Sunday, April 5, 2009
Herold vineyard, might be the most eastern Pinot Noir vineyard of the Western Cape, at around 418 km east of Cape Town.
These were the first wines to be Certified Wine of Origin Outeniqua.
The vineyard lies in the scenic Outeniqua pass, at between 650 - 750 meters above sea level on a north facing slopes, 15 km away from the warm Indian Ocean.
The climate is best described as moderate, due to altitude and high rainfall.
It’s a challenging place to grow vines, as it is at the confluence of the summer rainfall zone, and when it rains in Herold it rains, non stop, so to compensate the overload of water, as we all know vines do not like wet feet in summer, Vivien Harpur, the down to earth, low keyed, owner, viticulturist and 6 vintage as winemaker, has been very clever in choosing a very high planting density, based on the Burgundian and Champagne model, nowhere to be found in the Cape, at 12000 vines per hectare, this create the ideal water suction due to the high ratio of leaf canopy and evaporation.
Here no fancy machine, no gravity tanks or sorting table, it’s basic wine making, after all when the fruit are so great, nothing else is required…
Other interesting fact about Herold is the time of harvest, the Walker Bay district long know to be the pioneered area for Pinot Noir in the Cape in the early 80’s, which I have always respect and applauded and still produces fine Pinot, with pioneers such as Hamilton Russell Vineyards (by the way watch this space for the 2008 Chardonnay tasting note) and Bouchard Finlayson, usually harvest between the 2nd week of February until the 1st week of March, here in Herold it’s a whole 15 to 21 days later, usually start around the 20th of March all the way to the end, this extra hang time, as well as cooler night, develops more complex character in the grape, with the benefit of lower sugar = lower alcohol, higher Total Acid, which in general is about 2 gram higher, averaging 7.5, so lending ultra freshness, character and crispness, which makes the wine ultra food friendly.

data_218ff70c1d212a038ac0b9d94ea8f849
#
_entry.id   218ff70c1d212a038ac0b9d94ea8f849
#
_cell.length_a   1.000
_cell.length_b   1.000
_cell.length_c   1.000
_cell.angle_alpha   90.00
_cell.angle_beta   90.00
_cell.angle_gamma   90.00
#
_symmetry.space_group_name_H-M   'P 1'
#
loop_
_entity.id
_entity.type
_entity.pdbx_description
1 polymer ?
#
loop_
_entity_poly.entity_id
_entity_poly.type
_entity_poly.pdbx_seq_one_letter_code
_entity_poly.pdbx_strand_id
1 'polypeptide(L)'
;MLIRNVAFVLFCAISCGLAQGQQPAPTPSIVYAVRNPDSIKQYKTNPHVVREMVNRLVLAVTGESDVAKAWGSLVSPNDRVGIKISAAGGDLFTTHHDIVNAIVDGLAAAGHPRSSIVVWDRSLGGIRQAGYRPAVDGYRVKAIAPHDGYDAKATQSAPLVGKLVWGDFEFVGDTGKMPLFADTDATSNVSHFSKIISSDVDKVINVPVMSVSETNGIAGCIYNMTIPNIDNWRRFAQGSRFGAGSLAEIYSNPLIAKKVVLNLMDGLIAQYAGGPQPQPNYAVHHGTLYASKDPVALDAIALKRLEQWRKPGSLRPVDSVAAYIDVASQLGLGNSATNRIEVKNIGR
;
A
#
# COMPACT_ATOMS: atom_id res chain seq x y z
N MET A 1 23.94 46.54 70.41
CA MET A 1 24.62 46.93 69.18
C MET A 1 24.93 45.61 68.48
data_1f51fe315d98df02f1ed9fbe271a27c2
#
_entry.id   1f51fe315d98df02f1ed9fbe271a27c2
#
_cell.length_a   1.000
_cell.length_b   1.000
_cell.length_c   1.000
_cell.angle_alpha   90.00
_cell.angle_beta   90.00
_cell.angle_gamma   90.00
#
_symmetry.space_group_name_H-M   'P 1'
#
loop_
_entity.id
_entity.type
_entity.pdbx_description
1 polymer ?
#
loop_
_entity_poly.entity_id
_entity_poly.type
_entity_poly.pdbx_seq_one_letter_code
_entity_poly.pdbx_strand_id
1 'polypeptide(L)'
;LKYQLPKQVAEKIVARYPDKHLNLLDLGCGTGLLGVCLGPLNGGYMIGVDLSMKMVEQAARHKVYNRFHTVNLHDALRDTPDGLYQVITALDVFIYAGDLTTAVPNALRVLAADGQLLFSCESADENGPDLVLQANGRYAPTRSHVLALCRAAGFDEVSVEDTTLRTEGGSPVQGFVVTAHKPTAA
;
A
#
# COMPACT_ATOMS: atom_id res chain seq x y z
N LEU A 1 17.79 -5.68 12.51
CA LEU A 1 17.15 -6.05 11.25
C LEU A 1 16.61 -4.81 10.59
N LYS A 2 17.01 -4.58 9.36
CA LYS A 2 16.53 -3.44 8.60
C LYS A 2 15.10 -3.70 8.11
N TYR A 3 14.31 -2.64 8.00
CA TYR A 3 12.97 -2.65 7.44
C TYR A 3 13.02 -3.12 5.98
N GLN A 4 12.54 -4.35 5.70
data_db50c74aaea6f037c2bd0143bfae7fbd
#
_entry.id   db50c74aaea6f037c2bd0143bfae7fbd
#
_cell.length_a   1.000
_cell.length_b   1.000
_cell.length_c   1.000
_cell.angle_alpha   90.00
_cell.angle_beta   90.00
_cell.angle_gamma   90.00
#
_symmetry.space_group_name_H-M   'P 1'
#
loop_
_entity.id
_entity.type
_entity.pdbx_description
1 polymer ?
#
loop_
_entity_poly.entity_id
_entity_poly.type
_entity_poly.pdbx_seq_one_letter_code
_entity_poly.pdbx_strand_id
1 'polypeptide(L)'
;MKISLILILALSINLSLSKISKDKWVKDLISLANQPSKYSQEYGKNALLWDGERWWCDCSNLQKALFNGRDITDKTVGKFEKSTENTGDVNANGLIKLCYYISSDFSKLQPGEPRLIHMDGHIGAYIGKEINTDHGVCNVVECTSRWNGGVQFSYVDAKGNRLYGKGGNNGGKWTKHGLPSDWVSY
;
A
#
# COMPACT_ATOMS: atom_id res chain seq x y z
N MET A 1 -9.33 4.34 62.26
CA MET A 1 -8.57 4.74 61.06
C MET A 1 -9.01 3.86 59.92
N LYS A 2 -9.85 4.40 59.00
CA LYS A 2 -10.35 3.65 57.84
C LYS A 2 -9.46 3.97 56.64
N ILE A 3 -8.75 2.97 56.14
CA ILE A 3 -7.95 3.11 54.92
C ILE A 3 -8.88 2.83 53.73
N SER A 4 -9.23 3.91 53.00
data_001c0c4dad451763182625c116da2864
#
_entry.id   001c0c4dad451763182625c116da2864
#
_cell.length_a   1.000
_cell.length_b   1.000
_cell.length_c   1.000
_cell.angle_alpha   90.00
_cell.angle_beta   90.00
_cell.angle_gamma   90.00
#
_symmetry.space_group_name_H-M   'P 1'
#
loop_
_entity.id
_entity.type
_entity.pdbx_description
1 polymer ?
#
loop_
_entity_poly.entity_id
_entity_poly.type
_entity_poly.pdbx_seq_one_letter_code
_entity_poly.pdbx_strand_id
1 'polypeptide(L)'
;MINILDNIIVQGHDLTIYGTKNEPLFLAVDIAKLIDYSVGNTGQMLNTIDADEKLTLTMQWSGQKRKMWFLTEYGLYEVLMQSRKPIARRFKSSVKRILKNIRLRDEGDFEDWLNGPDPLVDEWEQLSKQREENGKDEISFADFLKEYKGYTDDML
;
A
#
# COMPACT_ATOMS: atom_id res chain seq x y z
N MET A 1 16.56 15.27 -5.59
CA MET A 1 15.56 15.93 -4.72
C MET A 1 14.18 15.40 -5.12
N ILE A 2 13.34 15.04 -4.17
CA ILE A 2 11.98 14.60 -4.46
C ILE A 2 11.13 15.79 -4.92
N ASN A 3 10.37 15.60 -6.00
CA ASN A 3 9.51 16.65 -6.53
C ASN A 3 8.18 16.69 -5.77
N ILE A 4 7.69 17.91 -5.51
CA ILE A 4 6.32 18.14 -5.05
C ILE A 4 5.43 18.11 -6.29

Other interest of note is the time of harvest of the Sauvignon Blanc when the hot regions of the Cape, which is Robertson, Wellington, Worcester, and further inland etc etc (let’s not open a can of worm here...) start harvesting sometime as early as the 3rd week of January and compare to the warm Stellenbosch, irrespective of the supposedly cooler slopes and altitude, where harvest is around the 10th of February, in Herold, Sauvignon is only harvested at the end of March, beginning of April, still retaining about +/- 8 gram natural acidity in the end product, with upfront complex tropical fruit medley, gooseberries and an aromatic profile, closer to Marlborough than Sancerre, thereby confirming the area as a moderate climate, and I repeat it once again, it’s not cool or cold climate, it simply does not exist in South Africa.
Moderate is the “coolest”, one can get from a Cape climate perspective, irrespective of the area the vine is grown.
The reason I am so finicky about this point is because so many Marketing people, and uninformed wine sales rep with huge ego boost, keep on fooling young and ignorant wine waiters and Sommeliers to be, as well as uninformed consumer, there is so such thing as cool climate viticulture in South Africa………leave this to Mosel, Burgundy, Oregon or Central Otago……